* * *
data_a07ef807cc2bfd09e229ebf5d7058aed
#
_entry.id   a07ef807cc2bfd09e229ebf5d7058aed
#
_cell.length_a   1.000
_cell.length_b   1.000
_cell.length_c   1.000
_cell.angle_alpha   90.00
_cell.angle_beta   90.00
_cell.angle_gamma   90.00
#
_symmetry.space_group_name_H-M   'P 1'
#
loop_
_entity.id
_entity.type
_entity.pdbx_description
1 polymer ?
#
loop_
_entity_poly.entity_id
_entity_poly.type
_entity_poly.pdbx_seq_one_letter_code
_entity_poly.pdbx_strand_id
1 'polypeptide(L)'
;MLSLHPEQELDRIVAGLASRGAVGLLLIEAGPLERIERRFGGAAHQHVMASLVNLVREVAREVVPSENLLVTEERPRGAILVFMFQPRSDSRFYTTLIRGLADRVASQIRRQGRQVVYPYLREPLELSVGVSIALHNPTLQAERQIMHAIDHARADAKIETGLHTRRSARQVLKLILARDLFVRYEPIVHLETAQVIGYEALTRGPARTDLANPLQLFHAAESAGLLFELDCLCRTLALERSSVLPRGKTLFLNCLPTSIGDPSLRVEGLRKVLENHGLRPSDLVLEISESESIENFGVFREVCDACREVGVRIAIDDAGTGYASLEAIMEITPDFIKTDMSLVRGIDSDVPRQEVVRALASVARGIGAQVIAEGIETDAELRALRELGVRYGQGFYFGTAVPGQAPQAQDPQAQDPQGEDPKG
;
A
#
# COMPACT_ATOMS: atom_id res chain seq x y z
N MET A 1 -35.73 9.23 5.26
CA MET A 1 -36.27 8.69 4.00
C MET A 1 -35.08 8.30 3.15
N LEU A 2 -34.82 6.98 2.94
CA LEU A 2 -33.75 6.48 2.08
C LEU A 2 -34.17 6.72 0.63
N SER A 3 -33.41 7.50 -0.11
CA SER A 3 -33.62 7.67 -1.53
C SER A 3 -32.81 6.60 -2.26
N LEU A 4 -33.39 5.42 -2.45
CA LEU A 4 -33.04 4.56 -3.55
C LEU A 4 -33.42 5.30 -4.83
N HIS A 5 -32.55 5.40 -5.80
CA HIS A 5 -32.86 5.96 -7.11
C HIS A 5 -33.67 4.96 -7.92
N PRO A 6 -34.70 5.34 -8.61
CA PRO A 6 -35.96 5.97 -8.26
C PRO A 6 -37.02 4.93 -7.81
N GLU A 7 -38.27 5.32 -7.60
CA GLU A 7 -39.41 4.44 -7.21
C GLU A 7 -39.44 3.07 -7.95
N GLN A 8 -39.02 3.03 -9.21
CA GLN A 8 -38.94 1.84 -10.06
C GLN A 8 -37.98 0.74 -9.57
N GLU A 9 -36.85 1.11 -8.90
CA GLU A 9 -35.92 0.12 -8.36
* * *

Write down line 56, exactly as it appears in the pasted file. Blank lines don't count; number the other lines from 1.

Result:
CA GLU A 9 -35.92 0.12 -8.36